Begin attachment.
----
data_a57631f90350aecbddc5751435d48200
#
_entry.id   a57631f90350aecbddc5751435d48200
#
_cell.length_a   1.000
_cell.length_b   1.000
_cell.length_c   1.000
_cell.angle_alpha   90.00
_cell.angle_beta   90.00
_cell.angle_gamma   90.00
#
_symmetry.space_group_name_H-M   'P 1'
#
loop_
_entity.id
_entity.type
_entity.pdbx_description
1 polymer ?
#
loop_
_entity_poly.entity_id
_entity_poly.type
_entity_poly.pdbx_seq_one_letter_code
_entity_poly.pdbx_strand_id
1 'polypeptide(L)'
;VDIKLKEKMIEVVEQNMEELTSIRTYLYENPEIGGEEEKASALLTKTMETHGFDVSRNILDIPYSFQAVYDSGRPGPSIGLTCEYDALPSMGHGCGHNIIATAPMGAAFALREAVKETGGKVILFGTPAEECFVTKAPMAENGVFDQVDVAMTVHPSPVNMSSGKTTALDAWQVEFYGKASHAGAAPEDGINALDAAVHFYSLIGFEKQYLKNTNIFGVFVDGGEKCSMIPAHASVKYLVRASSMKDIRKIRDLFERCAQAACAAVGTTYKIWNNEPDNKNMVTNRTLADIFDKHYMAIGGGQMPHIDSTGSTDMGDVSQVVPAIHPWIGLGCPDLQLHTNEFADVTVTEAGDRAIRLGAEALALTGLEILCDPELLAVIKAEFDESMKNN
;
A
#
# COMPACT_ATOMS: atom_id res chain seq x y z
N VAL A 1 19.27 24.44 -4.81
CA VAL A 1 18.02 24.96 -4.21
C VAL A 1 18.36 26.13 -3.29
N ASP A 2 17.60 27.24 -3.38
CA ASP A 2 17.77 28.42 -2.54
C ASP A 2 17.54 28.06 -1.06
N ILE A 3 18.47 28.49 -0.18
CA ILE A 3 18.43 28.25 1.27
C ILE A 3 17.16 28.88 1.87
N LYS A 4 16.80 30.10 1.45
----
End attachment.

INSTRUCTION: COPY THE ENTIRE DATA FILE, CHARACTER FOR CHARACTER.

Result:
data_a57631f90350aecbddc5751435d48200
#
_entry.id   a57631f90350aecbddc5751435d48200
#
_cell.length_a   1.000
_cell.length_b   1.000
_cell.length_c   1.000
_cell.angle_alpha   90.00
_cell.angle_beta   90.00
_cell.angle_gamma   90.00
#
_symmetry.space_group_name_H-M   'P 1'
#
loop_
_entity.id
_entity.type
_entity.pdbx_description
1 polymer ?
#
loop_
_entity_poly.entity_id
_entity_poly.type
_entity_poly.pdbx_seq_one_letter_code
_entity_poly.pdbx_strand_id
1 'polypeptide(L)'
;VDIKLKEKMIEVVEQNMEELTSIRTYLYENPEIGGEEEKASALLTKTMETHGFDVSRNILDIPYSFQAVYDSGRPGPSIGLTCEYDALPSMGHGCGHNIIATAPMGAAFALREAVKETGGKVILFGTPAEECFVTKAPMAENGVFDQVDVAMTVHPSPVNMSSGKTTALDAWQVEFYGKASHAGAAPEDGINALDAAVHFYSLIGFEKQYLKNTNIFGVFVDGGEKCSMIPAHASVKYLVRASSMKDIRKIRDLFERCAQAACAAVGTTYKIWNNEPDNKNMVTNRTLADIFDKHYMAIGGGQMPHIDSTGSTDMGDVSQVVPAIHPWIGLGCPDLQLHTNEFADVTVTEAGDRAIRLGAEALALTGLEILCDPELLAVIKAEFDESMKNN
;
A
#
# COMPACT_ATOMS: atom_id res chain seq x y z
N VAL A 1 19.27 24.44 -4.81
CA VAL A 1 18.02 24.96 -4.21
C VAL A 1 18.36 26.13 -3.29
N ASP A 2 17.60 27.24 -3.38
CA ASP A 2 17.77 28.42 -2.54
C ASP A 2 17.54 28.06 -1.06
N ILE A 3 18.47 28.49 -0.18
CA ILE A 3 18.43 28.25 1.27
C ILE A 3 17.16 28.88 1.87
N LYS A 4 16.80 30.10 1.45